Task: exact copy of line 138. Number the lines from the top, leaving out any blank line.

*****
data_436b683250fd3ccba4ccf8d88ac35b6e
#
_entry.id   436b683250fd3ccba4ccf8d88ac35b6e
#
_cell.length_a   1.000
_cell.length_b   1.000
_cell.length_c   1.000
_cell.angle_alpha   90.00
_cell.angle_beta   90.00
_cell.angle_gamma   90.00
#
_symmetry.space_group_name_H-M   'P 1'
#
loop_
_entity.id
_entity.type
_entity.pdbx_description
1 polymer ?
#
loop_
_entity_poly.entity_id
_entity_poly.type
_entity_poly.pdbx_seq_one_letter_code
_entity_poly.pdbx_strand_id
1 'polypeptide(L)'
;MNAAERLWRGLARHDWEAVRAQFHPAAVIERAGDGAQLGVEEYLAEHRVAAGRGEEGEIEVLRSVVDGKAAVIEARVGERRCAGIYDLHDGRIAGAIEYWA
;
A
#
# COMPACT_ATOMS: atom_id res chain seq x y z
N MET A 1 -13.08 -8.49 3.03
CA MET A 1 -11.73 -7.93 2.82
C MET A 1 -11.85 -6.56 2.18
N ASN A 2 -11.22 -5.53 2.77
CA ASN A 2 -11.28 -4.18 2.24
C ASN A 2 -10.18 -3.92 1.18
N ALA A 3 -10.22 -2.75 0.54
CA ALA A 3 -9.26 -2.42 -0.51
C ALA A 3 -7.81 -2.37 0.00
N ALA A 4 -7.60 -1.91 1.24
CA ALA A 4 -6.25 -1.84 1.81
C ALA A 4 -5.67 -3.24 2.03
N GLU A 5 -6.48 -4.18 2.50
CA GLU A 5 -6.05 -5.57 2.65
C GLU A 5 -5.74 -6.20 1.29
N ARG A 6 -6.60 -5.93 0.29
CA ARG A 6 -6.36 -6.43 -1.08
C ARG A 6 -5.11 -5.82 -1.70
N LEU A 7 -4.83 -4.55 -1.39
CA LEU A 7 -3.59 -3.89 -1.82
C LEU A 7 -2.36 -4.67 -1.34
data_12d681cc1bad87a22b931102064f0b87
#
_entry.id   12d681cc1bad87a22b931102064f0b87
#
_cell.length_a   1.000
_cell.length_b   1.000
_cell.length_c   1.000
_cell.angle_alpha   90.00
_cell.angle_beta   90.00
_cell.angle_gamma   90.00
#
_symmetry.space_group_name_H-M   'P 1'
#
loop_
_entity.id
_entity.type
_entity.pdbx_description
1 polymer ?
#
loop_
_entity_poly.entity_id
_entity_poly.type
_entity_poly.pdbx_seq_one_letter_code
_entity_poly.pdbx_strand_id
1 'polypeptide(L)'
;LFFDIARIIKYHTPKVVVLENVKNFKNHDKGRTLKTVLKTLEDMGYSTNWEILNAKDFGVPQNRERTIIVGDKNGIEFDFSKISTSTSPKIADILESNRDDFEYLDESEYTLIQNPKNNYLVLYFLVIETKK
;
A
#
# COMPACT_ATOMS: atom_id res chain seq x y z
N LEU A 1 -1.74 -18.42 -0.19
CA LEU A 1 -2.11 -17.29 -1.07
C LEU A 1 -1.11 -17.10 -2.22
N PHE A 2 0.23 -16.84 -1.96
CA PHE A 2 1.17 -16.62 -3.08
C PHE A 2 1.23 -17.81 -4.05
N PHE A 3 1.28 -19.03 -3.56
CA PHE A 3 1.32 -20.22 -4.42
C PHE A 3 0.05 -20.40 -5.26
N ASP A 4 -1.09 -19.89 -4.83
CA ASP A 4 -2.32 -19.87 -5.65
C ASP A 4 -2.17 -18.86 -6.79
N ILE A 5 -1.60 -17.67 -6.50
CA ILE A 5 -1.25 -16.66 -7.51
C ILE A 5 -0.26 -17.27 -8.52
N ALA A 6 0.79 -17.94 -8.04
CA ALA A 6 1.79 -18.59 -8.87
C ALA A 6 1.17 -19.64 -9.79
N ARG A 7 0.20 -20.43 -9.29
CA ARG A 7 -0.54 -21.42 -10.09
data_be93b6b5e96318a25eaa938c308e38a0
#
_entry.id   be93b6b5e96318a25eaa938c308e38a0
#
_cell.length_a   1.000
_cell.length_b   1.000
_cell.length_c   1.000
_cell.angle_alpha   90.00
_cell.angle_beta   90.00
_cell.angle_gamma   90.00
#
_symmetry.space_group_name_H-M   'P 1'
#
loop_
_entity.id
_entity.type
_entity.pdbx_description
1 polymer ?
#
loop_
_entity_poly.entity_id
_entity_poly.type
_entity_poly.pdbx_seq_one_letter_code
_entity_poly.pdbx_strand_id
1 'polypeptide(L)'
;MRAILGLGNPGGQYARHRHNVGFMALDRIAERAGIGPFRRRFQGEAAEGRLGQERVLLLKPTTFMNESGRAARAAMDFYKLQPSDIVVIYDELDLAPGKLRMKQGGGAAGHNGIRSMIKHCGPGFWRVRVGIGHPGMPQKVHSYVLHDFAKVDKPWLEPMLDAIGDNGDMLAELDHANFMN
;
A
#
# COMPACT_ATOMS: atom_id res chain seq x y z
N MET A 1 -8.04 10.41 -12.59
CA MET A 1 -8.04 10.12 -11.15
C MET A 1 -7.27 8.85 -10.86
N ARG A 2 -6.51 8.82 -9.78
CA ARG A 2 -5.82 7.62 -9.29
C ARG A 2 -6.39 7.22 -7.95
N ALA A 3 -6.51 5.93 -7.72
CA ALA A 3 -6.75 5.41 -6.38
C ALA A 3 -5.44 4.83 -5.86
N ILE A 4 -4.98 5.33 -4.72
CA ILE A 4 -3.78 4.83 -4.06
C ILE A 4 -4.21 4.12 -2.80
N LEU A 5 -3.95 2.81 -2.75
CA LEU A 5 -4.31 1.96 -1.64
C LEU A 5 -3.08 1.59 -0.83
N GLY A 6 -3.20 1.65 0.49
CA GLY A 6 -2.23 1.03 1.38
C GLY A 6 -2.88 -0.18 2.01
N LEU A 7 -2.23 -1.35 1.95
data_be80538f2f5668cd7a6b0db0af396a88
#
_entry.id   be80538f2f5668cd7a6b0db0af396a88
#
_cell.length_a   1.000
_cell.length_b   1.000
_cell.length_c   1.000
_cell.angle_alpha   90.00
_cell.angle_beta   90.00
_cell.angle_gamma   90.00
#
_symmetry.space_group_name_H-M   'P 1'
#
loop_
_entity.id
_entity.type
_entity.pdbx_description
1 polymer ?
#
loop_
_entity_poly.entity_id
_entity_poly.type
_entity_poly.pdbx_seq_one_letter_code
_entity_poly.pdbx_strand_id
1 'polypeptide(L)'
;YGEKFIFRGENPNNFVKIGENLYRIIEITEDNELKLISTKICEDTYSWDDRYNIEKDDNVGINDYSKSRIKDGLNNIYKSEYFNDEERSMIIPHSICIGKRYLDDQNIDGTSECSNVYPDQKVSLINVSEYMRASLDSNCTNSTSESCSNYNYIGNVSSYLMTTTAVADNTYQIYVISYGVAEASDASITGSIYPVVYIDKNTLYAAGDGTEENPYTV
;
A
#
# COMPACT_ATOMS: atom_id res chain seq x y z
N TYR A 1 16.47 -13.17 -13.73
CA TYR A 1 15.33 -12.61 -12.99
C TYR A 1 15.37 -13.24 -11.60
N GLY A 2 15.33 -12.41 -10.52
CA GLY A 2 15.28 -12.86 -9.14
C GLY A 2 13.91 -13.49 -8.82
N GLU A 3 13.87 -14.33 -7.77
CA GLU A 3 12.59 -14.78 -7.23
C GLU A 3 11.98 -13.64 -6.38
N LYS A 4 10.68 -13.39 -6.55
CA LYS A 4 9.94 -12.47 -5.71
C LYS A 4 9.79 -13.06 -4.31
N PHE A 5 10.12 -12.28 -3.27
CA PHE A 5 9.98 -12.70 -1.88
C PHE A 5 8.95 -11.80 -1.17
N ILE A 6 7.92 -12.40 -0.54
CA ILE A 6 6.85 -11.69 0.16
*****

N ALA A 3 -6.51 5.93 -7.72